Sexual Orientation: Uncertainty or Unacceptance

This post is intended to be written without judgement and with all due respects to any and everyone. 

For the past two to three years, I have received more and more enquiries that are LGBT related. One of the “categories”, is people who contacted me for their family members, i.e. not the client who reaches me for his/her problem.

In the beginning, I always assume that it’s the client who seeks help, because they are unsure, because they want to be “normal” again, because of the anxiety and/or mood problems that arise with his/her sexuality. Or, on top of all those who have approached me for those reasons, it also occurs that their issues are completely not related to their sexuality, it’s just that they think I have worked with people of similar backgrounds to theirs so I’d understand them better and we will get along well (put it simple, they wouldn’t need to worry about being judged by me because of the variety of clients I have come across).

But then, there are also more and more who approached me for their family members. And it’s not because their family members have any problems listed above. I remember seeing this lady in her mid-twenties, alone, only she and I. She completed the depression/anxiety scales on the table, which were looking more normal than me, and told me she has no problem, nothing to discuss. She said she came because the mum told her to, and she doesn’t know why they want her to come (…?). I was like… “Okay, I will call your brother and mother in then”, since it was the brother who booked the appointment with me.

What happened next, it’s not difficult to guess. She recently came out to her family, and none of the members can accept it. They said she was confused, she was affected by her group of friends and especially her partner of 6 years, she has low self-esteem, she always daydreams about having a handsome boyfriend who treats her like a princess, she has no other experience in romantic relationship etc etc.

I looked at her when the family was telling me what’s “wrong”, she was rolling eyes. I won’t deny that I was rolling eyes inside as well. (okay, only inside, it’d be unprofessional to do it…….)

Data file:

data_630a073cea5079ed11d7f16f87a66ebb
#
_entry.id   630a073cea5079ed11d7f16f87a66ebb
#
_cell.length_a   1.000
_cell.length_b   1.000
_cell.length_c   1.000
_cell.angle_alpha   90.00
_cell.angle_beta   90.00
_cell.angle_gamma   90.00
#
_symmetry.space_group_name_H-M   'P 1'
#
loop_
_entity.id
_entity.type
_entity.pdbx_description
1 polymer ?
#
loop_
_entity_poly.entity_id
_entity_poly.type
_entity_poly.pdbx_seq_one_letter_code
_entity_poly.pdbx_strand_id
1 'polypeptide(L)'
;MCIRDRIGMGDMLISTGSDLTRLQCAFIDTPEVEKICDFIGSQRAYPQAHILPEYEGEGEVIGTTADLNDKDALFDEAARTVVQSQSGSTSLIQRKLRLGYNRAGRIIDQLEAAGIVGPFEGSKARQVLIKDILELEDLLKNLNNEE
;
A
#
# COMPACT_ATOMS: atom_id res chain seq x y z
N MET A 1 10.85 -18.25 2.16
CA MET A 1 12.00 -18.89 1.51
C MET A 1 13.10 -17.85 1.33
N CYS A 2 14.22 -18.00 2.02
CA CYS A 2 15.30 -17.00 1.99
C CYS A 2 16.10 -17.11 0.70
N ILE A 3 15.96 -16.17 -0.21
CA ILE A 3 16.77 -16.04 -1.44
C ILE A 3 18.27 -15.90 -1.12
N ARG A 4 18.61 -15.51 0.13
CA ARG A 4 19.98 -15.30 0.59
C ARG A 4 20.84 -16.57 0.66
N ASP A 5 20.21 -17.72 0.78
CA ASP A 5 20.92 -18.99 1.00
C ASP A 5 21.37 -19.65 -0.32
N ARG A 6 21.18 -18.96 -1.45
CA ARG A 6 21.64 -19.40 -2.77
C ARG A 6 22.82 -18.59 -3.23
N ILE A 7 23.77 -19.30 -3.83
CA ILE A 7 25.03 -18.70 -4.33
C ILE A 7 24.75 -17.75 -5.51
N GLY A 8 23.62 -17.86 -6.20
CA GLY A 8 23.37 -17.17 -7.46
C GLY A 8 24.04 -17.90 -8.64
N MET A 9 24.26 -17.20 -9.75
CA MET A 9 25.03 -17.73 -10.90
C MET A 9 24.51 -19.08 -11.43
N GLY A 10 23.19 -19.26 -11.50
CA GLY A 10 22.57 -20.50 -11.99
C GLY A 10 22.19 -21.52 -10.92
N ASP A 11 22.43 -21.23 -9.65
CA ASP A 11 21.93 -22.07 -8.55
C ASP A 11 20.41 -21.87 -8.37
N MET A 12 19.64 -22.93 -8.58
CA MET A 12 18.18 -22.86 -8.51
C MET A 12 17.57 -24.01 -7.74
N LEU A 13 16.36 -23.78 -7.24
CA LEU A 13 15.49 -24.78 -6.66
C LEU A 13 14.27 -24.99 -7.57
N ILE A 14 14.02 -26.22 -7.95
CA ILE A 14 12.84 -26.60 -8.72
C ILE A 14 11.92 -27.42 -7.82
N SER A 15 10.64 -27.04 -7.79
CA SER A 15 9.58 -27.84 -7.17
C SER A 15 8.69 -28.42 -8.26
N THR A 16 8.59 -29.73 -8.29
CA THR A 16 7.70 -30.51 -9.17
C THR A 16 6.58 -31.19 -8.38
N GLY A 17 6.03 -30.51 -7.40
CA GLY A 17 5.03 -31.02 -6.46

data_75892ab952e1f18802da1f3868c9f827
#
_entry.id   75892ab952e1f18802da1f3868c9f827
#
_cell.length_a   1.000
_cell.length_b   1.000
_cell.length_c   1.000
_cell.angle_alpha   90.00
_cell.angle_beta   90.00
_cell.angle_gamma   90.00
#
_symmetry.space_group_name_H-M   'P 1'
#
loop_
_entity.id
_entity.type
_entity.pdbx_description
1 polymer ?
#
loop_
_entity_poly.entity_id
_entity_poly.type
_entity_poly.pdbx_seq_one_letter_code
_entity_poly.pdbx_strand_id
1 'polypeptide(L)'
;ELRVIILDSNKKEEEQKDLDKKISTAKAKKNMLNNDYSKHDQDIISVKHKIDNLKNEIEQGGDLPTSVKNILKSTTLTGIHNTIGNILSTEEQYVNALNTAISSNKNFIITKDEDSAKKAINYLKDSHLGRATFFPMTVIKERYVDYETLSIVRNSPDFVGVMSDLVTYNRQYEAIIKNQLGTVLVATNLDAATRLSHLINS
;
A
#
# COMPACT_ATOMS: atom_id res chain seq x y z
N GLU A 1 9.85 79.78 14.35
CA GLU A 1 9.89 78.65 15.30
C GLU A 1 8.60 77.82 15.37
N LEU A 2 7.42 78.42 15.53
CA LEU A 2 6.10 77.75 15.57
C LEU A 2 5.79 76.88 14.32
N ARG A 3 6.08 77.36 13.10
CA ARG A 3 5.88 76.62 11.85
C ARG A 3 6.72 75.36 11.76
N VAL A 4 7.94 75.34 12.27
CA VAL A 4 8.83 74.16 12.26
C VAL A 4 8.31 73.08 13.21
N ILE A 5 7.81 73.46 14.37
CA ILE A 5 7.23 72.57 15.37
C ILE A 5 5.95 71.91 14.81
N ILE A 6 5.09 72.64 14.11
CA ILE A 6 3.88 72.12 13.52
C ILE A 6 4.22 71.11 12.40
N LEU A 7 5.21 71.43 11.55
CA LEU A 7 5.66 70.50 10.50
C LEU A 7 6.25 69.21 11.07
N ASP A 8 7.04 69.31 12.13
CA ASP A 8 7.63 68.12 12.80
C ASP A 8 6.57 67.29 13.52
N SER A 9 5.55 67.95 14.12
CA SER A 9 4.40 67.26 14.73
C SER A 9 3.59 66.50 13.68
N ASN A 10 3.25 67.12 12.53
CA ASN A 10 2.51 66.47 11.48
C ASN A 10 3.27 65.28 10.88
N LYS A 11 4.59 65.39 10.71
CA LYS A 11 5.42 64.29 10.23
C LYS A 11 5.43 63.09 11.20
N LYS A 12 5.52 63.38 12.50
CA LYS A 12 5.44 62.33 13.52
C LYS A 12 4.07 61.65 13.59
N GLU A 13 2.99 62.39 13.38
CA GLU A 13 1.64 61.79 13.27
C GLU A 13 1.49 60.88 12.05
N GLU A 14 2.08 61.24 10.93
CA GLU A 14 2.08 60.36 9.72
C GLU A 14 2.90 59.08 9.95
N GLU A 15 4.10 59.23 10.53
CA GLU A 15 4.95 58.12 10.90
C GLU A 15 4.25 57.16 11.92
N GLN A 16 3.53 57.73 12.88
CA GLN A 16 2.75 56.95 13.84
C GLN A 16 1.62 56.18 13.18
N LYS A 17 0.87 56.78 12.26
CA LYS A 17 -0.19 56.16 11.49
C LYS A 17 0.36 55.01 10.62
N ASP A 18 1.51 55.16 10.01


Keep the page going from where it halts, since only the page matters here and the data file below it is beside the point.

The family wanted me to change her “back”, to help them to convince her “back”. It’s possible that she’s confused, but I like what I recently wrote to someone who’s enquiring for her partner:

“From my point of view, this is not something that people choose (just like I’m a straight, but I didn’t choose to become a straight person, likewise to anyone in the LGBT community). So it’s unless when people are confused (which rarely happens, unless they are still quite young and found that they seem to be different from the rest), then such [sexual orientation test] tool might be used. If the person herself, in this case your girlfriend rather clearly knows what sex/gender or who she likes, then nobody knows better than her, not her family, not you, not me, not any psychologist.

I have seen many family who insist that their family member should see me, and found out that it was more of the family’s non-accepting issues, not the client him/herself that’s having problem. In cases like this, I normally do psychoeducation with the family, and to a smaller extend, also with the client. It is a journey of acceptance for the family, and this can take a long time, especially for some traditional parents. ”

Yes I believe the person knows it best, and nobody else shall question that. You can care about him/her and ask him/her about it, but not questioning or criticising or convincing etc. (Of course it can be very confusing for people who are too young, or people who thought they were straight or homosexual but in the end found that they could be bisexual, but remember that for all of us, it’s a journey of exploration, nothing should be “certified”, let’s just be open?)

Yes, I don’t think people choose their orientation, neither do I think that there’s right or wrong. It DEFINITELY is not a mental problem. It happens naturally, just like for any straight person. But people who aren’t straight go through a lot more doubtful thought and painful emotion due to the “norm” in the society. And that’s not their fault, we owe them more support and care, and less judgement and prejudice. There’s nothing wrong with them. Be kind, treat them like how you’d like to be treated.

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